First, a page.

Johnstons of Elgin Merino camel, grey and white check scarf detail

Caring for Merino Wool

We have worked with soft, natural and biodegradable Merino Wool fibres for many years and, going forward, intend only to source Responsible Wool Standard (RWS) certified wool for the yarn we make. We are gentle with our Merino Wool, from raw fibre to finished product, to help retain its softness and enhance its lifespan.

However, how you treat Merino Wool once it reaches your wardrobe will also impact its longevity. So how should you care for knitted and woven Merino Wool Products? And how often should Merino Wool be laundered?

Knitted Merino Woven Merino


We recommend you care for your Merino Wool purchase in the following ways:

1. Handwash the item at 40° with a mild detergent.
2. After washing, rinse in lukewarm water.
3. Do not wring or rub your Merino Wool garment.
4. Gently reshape your product while it’s still wet.
5. Allow your Merino Wool clothing or accessory to dry flat on a towel.

Merino Wool’s inherent anti-bacterial properties mean it will require less frequent laundering than synthetic fibres. After 2-3 wears, gently handwash Merino Wool garments at 40° to freshen them up. Avoid warmer water temperatures that might damage the wool fibres. Use a gentle laundry detergent without fabric softener, as the latter might also harm the fibres. After washing, rinse using lukewarm water.

Handle your Merino Wool clothing with care, as lifting or wringing while wet can cause the garment to become misshapen. Instead, you can gently press a freshly washed jumper or hat between two clean, dry towels to remove any excess moisture. Spot stains should be dabbed rather than rubbed to avoid marking or pilling the wool.

While your Merino Wool garment is still wet, you can gently reshape it. Place the item on a clean, dry towel and gently smooth it into shape.

Allow your Merino Wool clothing to dry naturally away from direct heat, such as radiators or sunlight, and do not tumble dry. Once dry, you can press your garment lightly with a cool iron.

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To help you to enjoy your woven Merino Wool pieces for longer, we suggest the following methods of care:

1. Dry clean woven Merino Wool products for the best results.
2. Shake and hang scarves, stoles and throws to remove dust particles.
3. Gently spot clean any marks or stains.
4. Air dry laundered items to maintain their shape.
5. Avoid wearing sharp jewellery next to lightweight Merino Wool pieces.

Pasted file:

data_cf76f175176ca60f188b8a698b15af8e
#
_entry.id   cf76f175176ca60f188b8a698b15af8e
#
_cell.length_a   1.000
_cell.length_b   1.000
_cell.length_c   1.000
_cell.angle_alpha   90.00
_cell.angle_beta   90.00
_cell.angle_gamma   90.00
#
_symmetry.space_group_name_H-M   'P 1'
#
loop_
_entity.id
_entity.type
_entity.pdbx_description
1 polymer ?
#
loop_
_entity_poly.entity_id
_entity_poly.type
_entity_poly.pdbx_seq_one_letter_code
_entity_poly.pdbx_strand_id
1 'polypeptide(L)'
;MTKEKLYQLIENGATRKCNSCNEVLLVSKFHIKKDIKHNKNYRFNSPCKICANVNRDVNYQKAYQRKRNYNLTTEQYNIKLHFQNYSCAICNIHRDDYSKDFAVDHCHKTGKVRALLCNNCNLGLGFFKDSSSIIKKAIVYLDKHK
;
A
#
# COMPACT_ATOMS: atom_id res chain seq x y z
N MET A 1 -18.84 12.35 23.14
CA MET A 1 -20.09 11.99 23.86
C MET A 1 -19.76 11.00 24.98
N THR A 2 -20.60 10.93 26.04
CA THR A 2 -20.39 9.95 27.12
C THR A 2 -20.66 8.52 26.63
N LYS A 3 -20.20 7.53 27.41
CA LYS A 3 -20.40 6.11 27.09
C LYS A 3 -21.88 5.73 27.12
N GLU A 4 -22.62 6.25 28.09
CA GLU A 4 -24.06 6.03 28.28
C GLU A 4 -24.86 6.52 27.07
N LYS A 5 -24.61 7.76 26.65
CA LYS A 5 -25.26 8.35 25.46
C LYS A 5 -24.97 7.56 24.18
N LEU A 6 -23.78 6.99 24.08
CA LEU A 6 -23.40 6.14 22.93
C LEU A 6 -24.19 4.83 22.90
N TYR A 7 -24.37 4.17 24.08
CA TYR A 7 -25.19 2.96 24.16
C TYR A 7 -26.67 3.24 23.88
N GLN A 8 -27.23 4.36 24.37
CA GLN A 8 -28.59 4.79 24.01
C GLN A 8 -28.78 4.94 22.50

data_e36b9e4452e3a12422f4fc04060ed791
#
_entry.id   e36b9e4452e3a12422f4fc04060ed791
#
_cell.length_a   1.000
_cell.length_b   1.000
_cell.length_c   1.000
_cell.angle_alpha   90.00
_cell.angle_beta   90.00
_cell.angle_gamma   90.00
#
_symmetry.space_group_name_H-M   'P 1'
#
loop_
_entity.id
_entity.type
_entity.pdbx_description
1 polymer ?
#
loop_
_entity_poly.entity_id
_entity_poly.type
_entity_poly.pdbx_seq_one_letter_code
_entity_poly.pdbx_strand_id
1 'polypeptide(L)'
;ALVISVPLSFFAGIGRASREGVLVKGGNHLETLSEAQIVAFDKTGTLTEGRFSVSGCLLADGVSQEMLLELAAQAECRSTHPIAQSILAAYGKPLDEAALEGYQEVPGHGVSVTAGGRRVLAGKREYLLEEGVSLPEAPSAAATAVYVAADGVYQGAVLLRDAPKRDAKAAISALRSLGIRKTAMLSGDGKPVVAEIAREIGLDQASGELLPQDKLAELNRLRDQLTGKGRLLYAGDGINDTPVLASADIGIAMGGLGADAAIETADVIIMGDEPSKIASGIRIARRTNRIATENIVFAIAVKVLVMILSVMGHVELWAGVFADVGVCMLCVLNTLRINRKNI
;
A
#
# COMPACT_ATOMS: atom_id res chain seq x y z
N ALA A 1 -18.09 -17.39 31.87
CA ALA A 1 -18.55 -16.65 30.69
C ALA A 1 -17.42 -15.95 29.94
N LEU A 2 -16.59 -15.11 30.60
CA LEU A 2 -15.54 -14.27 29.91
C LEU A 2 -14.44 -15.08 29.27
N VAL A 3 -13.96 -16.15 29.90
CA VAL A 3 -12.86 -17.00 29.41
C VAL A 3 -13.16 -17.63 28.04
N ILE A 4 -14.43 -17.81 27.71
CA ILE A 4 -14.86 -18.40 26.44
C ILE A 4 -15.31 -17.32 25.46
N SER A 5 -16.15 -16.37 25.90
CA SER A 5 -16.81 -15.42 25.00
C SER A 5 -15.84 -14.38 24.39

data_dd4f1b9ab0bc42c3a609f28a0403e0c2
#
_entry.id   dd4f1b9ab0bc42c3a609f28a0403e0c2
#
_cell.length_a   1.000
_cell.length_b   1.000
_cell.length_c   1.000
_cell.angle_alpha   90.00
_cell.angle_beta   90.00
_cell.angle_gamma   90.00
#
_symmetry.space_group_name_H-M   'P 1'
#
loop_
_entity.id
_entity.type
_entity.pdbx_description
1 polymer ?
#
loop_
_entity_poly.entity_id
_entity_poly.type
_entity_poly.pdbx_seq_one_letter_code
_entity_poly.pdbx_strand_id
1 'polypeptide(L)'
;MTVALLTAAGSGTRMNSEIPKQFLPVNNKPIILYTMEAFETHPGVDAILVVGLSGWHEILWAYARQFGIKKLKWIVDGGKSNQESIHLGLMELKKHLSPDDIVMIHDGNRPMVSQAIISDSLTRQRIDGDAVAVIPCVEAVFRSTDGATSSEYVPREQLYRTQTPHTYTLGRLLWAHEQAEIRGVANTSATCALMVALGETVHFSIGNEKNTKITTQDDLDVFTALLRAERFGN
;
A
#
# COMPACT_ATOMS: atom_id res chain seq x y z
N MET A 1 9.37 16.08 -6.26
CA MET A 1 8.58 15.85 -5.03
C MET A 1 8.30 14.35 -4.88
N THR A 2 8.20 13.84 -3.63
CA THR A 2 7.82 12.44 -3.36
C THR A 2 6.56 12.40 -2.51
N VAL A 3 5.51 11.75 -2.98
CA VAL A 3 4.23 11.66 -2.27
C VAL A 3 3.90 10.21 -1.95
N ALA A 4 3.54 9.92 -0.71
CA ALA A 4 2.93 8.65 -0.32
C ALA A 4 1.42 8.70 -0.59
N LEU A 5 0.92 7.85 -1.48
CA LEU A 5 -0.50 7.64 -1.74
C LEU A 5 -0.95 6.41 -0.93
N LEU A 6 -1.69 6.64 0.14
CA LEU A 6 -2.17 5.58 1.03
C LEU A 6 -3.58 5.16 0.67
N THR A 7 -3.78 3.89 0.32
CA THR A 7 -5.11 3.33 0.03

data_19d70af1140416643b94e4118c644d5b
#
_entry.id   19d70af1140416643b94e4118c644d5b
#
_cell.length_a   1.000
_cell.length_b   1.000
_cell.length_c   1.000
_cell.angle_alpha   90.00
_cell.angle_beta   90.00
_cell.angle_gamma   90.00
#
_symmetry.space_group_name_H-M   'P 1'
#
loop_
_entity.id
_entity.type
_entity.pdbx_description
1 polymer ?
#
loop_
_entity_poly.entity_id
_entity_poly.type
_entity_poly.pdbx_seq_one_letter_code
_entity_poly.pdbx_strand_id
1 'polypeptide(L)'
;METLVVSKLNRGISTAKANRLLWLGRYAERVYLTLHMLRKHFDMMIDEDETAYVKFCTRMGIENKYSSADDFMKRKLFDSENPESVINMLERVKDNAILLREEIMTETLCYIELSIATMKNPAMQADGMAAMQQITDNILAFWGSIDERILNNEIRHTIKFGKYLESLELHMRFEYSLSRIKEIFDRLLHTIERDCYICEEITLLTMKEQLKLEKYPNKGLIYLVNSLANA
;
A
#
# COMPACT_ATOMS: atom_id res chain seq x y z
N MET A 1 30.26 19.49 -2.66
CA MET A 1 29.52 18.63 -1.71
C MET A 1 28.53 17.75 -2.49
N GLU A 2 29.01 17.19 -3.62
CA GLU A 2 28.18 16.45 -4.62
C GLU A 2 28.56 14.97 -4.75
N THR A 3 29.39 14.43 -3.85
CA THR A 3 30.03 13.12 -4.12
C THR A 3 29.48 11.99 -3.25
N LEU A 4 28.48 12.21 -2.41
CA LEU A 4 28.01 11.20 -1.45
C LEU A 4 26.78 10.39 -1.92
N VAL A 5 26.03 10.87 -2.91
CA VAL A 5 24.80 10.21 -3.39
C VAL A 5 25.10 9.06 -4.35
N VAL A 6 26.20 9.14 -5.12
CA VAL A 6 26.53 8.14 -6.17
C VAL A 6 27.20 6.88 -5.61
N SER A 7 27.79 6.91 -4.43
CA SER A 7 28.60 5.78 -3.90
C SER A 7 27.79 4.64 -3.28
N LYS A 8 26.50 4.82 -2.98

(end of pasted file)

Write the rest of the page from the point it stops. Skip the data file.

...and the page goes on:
The inherent anti-bacterial properties of Merino Wool fibres mean they only require occasional cleaning. We recommend professionally dry-cleaning Merino Wool scarves, stoles and throws to help maintain their colour, shape and size.

To remove dust particles, you can shake Merino Wool clothing and accessories. This will also fluff the fibres a little to refresh their shape. You can also hang your product somewhere airy to lift dust particles and freshen your garment.

Minor marks and stains can often be removed by dabbing gently with a moist cloth. Use cold water to avoid expanding the fibres, as they might shrink as they cool down.

Use a light spritz of cold water to dampen the marked area, and if the stain is oily, dab gently with a small amount of gentle detergent. Spot test more vibrantly coloured Merino Wool pieces in an inconspicuous area before tackling a more significant stain. Use a slightly damp white cloth to spot test, and if any of the colour transfers to the cloth, please have the item professionally dry cleaned.

Fizzy water can effectively remove minor, fresh stains, as the air bubbles can trap and lift dirt particles. Afterwards, hang the item up to dry.

Air dry woven Merino Wool items, either outdoors or in a well-ventilated area, depending on weather conditions. If an item becomes very damp, dry it flat to avoid loss of shape. Never tumble dry Merino Wool pieces.

Some of our lightweight scarves and stoles are very delicate. Avoid wearing jewellery with sharp edges next to these pieces to prevent pulling or ripping the fabric.

Johnstons of Elgin Roving machine with merino fibres
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